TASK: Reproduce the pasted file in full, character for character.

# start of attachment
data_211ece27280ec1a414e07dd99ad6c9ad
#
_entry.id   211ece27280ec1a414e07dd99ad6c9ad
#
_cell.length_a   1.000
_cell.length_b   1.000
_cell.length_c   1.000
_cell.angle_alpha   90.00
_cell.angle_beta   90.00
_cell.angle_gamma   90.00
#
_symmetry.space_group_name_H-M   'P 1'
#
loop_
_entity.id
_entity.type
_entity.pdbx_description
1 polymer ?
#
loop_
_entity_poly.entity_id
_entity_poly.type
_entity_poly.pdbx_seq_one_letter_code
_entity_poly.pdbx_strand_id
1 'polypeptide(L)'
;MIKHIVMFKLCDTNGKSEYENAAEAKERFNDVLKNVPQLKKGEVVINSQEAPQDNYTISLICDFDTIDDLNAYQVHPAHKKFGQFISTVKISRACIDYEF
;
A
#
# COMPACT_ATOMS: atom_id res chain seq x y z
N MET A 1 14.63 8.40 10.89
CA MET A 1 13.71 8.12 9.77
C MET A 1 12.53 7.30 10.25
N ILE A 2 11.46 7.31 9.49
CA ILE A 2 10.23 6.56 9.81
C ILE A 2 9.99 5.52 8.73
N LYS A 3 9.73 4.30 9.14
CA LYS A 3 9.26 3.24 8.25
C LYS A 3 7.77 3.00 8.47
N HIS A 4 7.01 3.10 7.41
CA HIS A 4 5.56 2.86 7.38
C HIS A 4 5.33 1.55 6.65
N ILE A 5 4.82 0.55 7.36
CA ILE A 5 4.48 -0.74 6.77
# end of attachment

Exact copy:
data_211ece27280ec1a414e07dd99ad6c9ad
#
_entry.id   211ece27280ec1a414e07dd99ad6c9ad
#
_cell.length_a   1.000
_cell.length_b   1.000
_cell.length_c   1.000
_cell.angle_alpha   90.00
_cell.angle_beta   90.00
_cell.angle_gamma   90.00
#
_symmetry.space_group_name_H-M   'P 1'
#
loop_
_entity.id
_entity.type
_entity.pdbx_description
1 polymer ?
#
loop_
_entity_poly.entity_id
_entity_poly.type
_entity_poly.pdbx_seq_one_letter_code
_entity_poly.pdbx_strand_id
1 'polypeptide(L)'
;MIKHIVMFKLCDTNGKSEYENAAEAKERFNDVLKNVPQLKKGEVVINSQEAPQDNYTISLICDFDTIDDLNAYQVHPAHKKFGQFISTVKISRACIDYEF
;
A
#
# COMPACT_ATOMS: atom_id res chain seq x y z
N MET A 1 14.63 8.40 10.89
CA MET A 1 13.71 8.12 9.77
C MET A 1 12.53 7.30 10.25
N ILE A 2 11.46 7.31 9.49
CA ILE A 2 10.23 6.56 9.81
C ILE A 2 9.99 5.52 8.73
N LYS A 3 9.73 4.30 9.14
CA LYS A 3 9.26 3.24 8.25
C LYS A 3 7.77 3.00 8.47
N HIS A 4 7.01 3.10 7.41
CA HIS A 4 5.56 2.86 7.38
C HIS A 4 5.33 1.55 6.65
N ILE A 5 4.82 0.55 7.36
CA ILE A 5 4.48 -0.74 6.77